What, Where, When:
- Rabbit stew with onions.
- Based on a recipe from central France, dated to approximately 1466.
Original Recipe and Translation
Ung civé de lievres. Faictez asler lez lievres, et puis depecer, et mectre en ung chauderon. Et prandre l’ognon assez gros maincé,et faire frire en saing de lart, et puis mectre avec le grain, et frire tout ensemble. Et prandre du bouillon de beuf, et faire asler du pain tant qu’il soit assez noir, et qu’il soit destrampé de bouillon de beuf et de vin. Et puis le coler, et le gecter dedans le grain, et faire boullir ensemble. Et puis prenés les espices, c’est assavoir girofle, graine, nois muscade, gingibre et ung poy de maxis – Le Recuil de Riom.
A hare stew. Put the hares to roast, and then cut apart, and put it into a pot. And take onions, cut in large pieces, and put to fry in lard, and then put with the meat, and fry it all together. And take beef broth, and put bread to roast until it is rather black, and temper it with beef broth and with wine. And then strain it, and cast it in with the meat, and boil it together. And then take the spices, which are known to be cloves, grains of paradise, nutmeg, ginger and a little mace. (Translation by Jennifer Soucy)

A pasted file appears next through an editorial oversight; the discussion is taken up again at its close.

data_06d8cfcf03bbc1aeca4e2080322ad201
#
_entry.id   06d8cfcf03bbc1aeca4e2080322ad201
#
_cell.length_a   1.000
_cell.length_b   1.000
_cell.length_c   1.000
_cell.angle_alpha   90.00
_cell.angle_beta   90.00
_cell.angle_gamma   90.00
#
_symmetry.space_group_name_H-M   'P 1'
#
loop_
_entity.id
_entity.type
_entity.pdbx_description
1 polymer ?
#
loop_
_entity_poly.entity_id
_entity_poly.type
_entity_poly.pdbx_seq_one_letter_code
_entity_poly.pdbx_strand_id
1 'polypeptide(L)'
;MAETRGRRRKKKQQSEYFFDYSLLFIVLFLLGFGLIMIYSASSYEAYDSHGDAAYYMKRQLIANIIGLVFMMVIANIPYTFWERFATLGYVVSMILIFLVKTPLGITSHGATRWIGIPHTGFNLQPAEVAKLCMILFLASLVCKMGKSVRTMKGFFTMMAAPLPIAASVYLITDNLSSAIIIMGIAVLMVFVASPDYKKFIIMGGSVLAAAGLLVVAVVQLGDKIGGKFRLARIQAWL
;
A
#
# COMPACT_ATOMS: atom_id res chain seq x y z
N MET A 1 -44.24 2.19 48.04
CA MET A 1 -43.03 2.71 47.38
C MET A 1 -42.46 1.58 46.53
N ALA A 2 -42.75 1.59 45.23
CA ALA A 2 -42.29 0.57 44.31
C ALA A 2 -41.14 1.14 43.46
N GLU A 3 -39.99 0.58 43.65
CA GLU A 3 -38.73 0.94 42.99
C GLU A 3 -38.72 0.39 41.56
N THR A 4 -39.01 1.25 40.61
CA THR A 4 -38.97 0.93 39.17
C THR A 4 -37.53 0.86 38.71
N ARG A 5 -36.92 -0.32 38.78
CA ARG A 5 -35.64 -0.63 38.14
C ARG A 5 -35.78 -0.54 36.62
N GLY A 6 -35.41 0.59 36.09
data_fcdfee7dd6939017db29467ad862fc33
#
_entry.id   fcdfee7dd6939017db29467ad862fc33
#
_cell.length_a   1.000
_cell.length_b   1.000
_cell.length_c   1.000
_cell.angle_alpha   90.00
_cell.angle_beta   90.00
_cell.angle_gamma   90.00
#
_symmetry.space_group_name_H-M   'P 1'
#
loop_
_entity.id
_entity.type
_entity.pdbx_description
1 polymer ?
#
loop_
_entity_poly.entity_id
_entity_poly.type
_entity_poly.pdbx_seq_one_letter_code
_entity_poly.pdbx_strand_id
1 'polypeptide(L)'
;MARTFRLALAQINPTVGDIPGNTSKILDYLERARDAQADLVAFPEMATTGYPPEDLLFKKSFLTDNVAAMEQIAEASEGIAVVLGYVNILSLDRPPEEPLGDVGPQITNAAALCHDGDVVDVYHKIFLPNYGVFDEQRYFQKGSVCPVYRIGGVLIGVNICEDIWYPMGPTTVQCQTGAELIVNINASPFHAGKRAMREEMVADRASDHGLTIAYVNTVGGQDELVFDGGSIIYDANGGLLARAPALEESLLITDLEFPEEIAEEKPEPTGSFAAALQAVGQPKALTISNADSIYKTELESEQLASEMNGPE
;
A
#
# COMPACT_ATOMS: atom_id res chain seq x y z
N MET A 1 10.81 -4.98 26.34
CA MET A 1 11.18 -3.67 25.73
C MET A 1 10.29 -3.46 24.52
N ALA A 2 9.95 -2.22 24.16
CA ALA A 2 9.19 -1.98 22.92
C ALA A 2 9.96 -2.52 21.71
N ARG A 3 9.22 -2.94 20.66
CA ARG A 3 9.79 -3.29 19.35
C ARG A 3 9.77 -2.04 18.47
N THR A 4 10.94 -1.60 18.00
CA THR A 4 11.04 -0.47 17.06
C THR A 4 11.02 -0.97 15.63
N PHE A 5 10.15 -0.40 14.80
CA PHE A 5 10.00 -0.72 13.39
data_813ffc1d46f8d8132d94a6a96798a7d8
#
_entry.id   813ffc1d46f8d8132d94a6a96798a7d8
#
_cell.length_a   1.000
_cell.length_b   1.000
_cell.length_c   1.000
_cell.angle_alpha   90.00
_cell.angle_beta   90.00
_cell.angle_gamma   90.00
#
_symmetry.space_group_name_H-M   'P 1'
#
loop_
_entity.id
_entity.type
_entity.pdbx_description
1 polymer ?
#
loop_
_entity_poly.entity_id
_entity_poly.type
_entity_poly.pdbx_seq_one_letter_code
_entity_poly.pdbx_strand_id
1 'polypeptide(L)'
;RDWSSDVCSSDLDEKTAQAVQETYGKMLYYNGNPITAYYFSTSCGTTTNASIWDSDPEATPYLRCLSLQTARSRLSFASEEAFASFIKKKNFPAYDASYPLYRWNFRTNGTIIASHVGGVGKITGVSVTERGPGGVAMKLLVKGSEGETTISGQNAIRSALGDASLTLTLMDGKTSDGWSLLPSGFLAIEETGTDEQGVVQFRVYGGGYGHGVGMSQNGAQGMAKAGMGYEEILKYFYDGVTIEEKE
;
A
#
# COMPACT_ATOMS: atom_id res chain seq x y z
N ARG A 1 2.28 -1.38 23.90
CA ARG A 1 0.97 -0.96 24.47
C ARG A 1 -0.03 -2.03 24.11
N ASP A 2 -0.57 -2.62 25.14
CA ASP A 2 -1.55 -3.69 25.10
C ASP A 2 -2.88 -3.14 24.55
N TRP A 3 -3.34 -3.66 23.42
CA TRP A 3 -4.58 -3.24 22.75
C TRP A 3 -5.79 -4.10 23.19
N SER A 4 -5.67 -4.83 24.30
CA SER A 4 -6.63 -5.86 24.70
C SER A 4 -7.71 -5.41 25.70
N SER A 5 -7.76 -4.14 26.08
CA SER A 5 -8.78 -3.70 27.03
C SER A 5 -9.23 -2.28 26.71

This recipe is from Le Recuil de Riom, a source more fully discussed in the full translation.
- Although on first glance this recipe is similar to the grané d’alouestez, the onions and the nutmeg and mace significantly alter the flavor.
- In addition, this sauce is thickened with bread only, rather than with bread and liver – the bread, however, is toasted until black. Previous experiments have shown that the more the bread is toasted, the less thickening power it has.
Haricot of Lamb
The slightly sour, herbal sauce offsets any gaminess from the lamb in this rich stew.
2 slices wheat toast
1 cup beef broth
1 cup red wine
1 tsp whole cloves
½ tsp whole grains of paradise
½ tsp grated nutmeg
¼ tsp ground ginger
½ tsp mace blades
2 onions, chopped
- Grind all spices, mix with beef broth, red wine, and toast. Blend until smooth.
- Roast the rabbit at approximately 375° until approximately ¾ cooked.
- Cut rabbit into serving pieces, and fry lightly in bacon drippings.
- Add chopped onion to frying rabbit.
- When onion is softened and smells good, strain wine-and-bread mixture into pot and bring to a simmer. Simmer until rabbit is cooked.
Sources are detailed here.